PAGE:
2. 2. ACGME — RRC News for Nuclear Medicine 2 from each level of training, and other individuals, as appropriate. Frequently, it includes review of data, such as how the program has addressed the citations from the last accreditation survey. The goal of the internal review is a thorough and candid assessment that identifies the program’s strengths and opportunities for improvement, and allows resolution of any concerns or problems before the program’s next accreditation site visit. The responsibility for timing and completion of the internal review lies with the sponsoring institution. At the same time, program directors and residents should be familiar with the process because they may be asked to participate in future internal reviews. Neither the site visitor nor the RRC reviewer sees the data from the internal review, which is not included with the program information form (PIF). Verification of the internal review during the site visit covers the date, the participants, and the review which is presented to the institution’s graduate medical education committee (GMEC). In order to ensure an unbiased assessment of program strengths and opportunities for improvement, site visitors verify that the internal review was completed in a timely manner, but they do not look at the results of the internal review. Program Review The RRC meets twice a year, usually in the spring and in the fall to review programs. These meetings are about six months apart. Before each meeting, two RRC members are assigned to review each program. The paperwork is distributed over a two to three month period prior to the RRC meeting, and RRC members are expected to complete their reviews within 30 days of receiving a program. All reviews must be received in the ACGME office eight weeks prior to the meeting to allow incorporation into the reviewer book. The reviewer book is sent to the RRC members before the meeting so that RRC members may read all the reviews, and compare the two reviews for each program. After the RRC meeting, the ACGME staff prepare the notification letters for the program directors regarding the accreditation decisions reached by the RRC. Before these are posted on ADS, however, the chair of the RRC has to review each communication and compare it with a worksheet generated during the RRC meeting, make corrections as necessary, and then certify the entire process by signature. This process is designed to ensure that program citations and final accreditation decisions reflect the intent of the RRC. Due to the time required to complete this process, some site visits that occur in the month or so just before an RRC meeting will likely not be reviewed at that meeting. These program reviews will probably be delayed until the next RRC meeting six months later. The RRC asks program directors to be mindful of this potentially lengthy interval between a site visit and the notification of a final accreditation decision. ACGME Resident Survey Every two years, all programs with four or more residents complete the ACGME Resident Survey. Results of this survey are made available to the program and the DIO for programs with a 70% or greater response rate. Programs with less than 70% response rates are resurveyed the following year. The Resident Survey is used by the site visitor to spotlight key areas of concern as well as program strengths that the residents identified; the site visitor also uses the Resident Survey to help determine serious non-compliance with duty hour standards. Alternatively, compliance with duty hours, adequate supervision, and limiting excessive service are noted as key factors that contribute to a high-quality learning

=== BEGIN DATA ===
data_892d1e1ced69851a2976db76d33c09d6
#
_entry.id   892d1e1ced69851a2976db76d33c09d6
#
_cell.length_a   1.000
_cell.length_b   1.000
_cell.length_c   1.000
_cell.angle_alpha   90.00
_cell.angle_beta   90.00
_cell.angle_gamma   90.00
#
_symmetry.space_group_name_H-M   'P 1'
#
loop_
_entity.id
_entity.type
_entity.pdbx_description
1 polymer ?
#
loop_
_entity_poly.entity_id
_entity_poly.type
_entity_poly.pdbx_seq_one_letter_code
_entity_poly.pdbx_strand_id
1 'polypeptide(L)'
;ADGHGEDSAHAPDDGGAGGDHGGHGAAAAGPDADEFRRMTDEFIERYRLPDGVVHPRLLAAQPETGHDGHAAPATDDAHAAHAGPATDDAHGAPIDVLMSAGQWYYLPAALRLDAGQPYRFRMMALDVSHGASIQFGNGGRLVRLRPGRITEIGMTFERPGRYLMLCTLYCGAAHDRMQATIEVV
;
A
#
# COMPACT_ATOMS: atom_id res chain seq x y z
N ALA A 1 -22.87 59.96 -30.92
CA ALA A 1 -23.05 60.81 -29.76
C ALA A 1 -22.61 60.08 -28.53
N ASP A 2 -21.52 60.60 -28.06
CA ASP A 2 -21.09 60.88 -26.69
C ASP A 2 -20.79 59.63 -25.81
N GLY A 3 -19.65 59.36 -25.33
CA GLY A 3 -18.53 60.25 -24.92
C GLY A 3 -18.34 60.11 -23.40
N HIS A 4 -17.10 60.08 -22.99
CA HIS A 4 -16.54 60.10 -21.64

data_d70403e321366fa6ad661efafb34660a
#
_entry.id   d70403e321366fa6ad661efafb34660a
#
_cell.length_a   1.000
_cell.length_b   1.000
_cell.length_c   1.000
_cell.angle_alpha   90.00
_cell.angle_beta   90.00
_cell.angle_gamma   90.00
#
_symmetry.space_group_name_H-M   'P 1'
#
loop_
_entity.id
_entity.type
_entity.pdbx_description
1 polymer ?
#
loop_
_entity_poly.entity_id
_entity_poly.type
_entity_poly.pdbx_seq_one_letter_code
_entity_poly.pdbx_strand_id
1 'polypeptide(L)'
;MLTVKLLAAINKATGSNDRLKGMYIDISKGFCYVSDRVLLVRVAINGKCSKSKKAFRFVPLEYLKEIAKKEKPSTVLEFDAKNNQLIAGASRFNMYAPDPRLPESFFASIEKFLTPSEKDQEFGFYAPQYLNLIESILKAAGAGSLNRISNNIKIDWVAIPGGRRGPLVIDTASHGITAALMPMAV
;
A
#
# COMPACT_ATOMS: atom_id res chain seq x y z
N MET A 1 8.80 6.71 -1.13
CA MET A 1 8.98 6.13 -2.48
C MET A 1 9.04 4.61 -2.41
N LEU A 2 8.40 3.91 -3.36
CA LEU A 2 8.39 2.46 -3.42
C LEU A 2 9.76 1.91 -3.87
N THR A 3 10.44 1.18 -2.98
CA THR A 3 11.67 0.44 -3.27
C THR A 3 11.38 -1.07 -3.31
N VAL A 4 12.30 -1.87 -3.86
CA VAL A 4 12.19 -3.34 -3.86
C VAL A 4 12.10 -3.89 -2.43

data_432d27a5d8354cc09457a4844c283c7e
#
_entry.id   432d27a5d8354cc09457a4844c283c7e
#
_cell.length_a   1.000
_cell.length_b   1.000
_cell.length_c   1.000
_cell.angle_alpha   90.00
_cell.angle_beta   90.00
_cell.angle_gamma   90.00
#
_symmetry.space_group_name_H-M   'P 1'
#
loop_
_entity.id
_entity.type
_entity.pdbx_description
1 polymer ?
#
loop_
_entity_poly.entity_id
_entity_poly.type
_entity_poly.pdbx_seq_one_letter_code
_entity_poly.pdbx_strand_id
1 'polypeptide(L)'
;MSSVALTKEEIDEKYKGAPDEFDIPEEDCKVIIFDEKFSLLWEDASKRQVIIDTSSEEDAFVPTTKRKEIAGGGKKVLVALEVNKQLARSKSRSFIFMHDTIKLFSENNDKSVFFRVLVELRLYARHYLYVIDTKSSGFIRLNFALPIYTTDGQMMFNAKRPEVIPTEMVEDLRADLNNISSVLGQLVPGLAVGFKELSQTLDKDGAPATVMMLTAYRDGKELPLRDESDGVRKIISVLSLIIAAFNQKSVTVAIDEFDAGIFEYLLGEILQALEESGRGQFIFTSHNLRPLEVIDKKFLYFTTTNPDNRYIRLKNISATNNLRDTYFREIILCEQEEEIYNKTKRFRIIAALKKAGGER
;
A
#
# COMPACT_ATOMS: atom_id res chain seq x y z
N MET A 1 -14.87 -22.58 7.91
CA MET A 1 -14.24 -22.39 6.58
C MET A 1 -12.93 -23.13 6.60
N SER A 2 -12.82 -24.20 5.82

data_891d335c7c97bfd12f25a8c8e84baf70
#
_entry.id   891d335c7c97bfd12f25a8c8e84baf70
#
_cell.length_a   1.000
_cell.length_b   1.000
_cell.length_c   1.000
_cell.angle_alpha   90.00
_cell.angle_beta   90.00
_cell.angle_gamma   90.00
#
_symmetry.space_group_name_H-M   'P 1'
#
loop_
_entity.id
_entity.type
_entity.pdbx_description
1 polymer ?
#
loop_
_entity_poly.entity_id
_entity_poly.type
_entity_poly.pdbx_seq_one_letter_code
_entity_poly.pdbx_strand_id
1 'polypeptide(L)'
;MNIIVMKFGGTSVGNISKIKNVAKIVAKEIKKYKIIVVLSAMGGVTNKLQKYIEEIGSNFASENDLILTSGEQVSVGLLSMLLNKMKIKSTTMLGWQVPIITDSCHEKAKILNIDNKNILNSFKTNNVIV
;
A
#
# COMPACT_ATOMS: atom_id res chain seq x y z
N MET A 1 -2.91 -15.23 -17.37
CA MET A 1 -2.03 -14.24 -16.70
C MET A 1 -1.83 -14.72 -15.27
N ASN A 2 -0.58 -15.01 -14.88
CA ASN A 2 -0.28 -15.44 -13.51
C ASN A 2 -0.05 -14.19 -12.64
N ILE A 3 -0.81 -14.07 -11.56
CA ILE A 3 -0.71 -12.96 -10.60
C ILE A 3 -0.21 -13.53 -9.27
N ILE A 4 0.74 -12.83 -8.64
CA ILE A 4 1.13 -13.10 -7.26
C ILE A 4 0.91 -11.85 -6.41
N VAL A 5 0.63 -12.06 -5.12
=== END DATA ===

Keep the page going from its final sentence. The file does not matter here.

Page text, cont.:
3. 3. ACGME — RRC News for Nuclear Medicine 3 environment for residents. The RRC has requested that site visitors provide more detailed information regarding the verification of negative comments made in the numerical or comment sections of the Resident Survey, specifically, when the site visitor notes that a concern is “not an issue” or “could not be verified.” Results of resident surveys can be used as heuristic tools by program directors to improve the quality of residency education. National averages of resident surveys can be viewed on the ACGME website, within the ADS section, and should be reviewed by individual programs during annual and mid-cycle internal reviews so that resident issues are identified and addressed in a timely manner. Program Evaluation by Fellows: Keeping Responses Confidential When There is Only One Fellow The ACGME requirement that fellows provide confidential evaluations of their program can be a challenge for programs with fewer than two fellows. Across specialties, program directors have arrived at creative methods to maintain confidentiality. Fellow evaluations may be collected over a period of a few years and grouped data can then be reported every two to three years. The program director’s challenge is to balance the program’s need for feedback in order to make necessary program improvements versus fellow confidentiality that can result in delays of valuable feedback. Alternatively, the program coordinator or DIO (not directly involved in fellow education), may solicit feedback from the fellows and residents who rotate on the service, and collate and report general findings to the program director. “Program Director Guide to the Common Program Requirements” To help clarify the meaning and expectations of the common program requirements, the ACGME has developed the “Program Director Guide to the Common Program Requirements” which is available on The guide has been very helpful to both new and experienced program directors. Please email comments and suggestions to: Accreditation Data System The ACGME’s online Accreditation Data System (ADS) alerts the RRC to changes in programs. Program directors should update ADS to: • Notify the RRC of any changes in their program (i.e., new program director or adding or deleting a site) • Request a change which needs RRC approval (i.e., an increase in resident complement). The request for a permanent increase in the resident complement must include a copy of the institutional data for all participating sites. Only one academic or one calendar year of data is necessary. • Submit the academic year “Annual Update” (ADS staff will e-mail the deadline for updating faculty and resident rosters) • Prepare for an upcoming site visit (ADS will populate many sections of the PIF with the data entered) Send your questions or concerns to the ADS representative for Nuclear Medicine, Timothy Goldberg at Description of a DIO DIO refers to your institution’s Designated Institutional Official. This individual has the